As you’ll see whether you pick oven or grill or both, you’ll want to save the high heat for the end, since the honey in the glaze can burn if the ribs spend too much time over high heat. Feel free to use brown sugar instead of honey if you prefer. This is a very flexible ribs recipe:you can make these ribs completely in the oven, or you can make these ribs completely on the grill, just see below:
A sticky, tender Chinese-style rib recipe that you can make on a grill or in the oven.Tweet This
How to Cook Perfect Baby Back Ribs in the Oven:
To cook the ribs completely in the oven, simply raise the heat to 400°F at the end of the hour, and let them go for another 30 minutes, giving them a good baste or two towards the end, and watching carefully to see that they don’t burn.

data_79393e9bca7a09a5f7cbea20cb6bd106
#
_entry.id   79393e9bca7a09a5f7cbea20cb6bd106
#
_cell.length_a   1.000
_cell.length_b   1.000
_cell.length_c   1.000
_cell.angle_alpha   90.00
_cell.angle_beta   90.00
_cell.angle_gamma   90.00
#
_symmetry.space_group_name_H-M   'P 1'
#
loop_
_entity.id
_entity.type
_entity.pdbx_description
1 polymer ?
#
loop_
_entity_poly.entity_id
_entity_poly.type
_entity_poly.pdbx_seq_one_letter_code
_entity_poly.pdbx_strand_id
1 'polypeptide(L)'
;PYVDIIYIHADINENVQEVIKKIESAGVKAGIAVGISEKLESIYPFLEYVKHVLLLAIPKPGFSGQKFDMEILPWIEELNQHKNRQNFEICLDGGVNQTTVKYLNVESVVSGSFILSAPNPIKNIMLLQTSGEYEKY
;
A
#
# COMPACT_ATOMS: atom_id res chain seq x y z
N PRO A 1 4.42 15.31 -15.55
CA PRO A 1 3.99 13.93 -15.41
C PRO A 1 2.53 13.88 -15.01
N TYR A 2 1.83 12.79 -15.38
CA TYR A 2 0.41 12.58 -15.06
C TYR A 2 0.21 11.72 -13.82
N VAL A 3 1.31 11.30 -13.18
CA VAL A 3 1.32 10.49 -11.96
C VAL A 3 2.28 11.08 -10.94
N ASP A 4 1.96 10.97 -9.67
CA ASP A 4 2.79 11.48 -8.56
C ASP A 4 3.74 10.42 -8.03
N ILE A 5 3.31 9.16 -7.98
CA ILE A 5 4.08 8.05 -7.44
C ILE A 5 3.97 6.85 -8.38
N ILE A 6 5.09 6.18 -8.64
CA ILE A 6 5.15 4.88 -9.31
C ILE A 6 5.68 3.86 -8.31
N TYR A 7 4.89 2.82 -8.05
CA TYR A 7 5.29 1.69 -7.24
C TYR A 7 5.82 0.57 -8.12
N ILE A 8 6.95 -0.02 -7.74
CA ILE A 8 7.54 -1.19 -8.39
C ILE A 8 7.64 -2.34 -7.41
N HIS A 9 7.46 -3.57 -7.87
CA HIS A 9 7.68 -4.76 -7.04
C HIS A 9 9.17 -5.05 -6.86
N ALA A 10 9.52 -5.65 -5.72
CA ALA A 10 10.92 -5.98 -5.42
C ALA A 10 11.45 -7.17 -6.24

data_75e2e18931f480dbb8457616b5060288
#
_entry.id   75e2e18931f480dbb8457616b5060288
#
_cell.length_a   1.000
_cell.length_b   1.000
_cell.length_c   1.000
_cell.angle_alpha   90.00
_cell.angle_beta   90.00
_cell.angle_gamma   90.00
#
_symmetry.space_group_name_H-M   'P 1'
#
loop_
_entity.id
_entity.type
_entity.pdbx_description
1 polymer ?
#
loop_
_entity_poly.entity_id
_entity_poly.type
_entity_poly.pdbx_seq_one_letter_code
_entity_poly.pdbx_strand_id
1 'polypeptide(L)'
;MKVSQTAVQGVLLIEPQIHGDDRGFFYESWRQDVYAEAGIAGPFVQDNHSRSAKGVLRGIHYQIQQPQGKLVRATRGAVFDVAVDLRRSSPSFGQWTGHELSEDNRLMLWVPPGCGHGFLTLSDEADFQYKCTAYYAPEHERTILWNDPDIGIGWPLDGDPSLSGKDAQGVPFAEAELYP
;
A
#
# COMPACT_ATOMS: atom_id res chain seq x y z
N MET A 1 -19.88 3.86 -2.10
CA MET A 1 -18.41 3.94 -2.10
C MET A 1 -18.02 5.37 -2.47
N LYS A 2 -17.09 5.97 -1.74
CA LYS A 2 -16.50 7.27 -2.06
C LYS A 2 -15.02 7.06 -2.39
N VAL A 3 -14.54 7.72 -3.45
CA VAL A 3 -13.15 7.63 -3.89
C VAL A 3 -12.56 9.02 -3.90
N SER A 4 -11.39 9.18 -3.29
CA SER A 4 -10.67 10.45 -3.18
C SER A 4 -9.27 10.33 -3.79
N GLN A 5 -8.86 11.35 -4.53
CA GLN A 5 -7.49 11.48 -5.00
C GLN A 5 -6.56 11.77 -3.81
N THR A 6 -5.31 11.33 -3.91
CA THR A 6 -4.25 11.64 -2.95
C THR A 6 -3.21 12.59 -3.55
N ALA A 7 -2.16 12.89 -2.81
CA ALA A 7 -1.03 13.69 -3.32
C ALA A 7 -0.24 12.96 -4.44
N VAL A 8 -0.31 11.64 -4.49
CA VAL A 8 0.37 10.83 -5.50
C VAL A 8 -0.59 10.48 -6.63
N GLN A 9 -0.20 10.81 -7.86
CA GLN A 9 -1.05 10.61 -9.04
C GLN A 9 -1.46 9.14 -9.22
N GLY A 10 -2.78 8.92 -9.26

How to Cook Baby Back Ribs on the Grill:
Or, you can cook the ribs completely on the grill, but given the significant sugar content in this sauce, this requires some vigilance on your part. Either preheat a gas grill to medium-low, or set up a charcoal grill for indirect grilling. Arrange the ribs on the grill but NOT over the direct flame, with the meaty side up to start, and grill them for an hour, turning them frequently, and watching closely for flare-ups.
And you can re-heat leftover ribs in a 300°F oven for 15 minutes. This recipes multiplies easily. You can also do this with 4 or 5 pounds of larger spareribs, just cook them for about 2 hours in the oven before grilling them, or cranking up the heat.
If you want more fall off the bone meat, let them cook a bit longer at the lower temperature, otherwise they have some nice texture and chew to them. Grab those napkins (or paper towels if you’re going old school, and have at them.
Other Asian-Inspired Recipes:
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Asian Baby Back Ribs
- In a food processor or blender, first finely mince the garlic and scallions. Add the hoisin, ketchup, vinegar, soy sauce, mirin or dry sherry, and honey and process until well blended.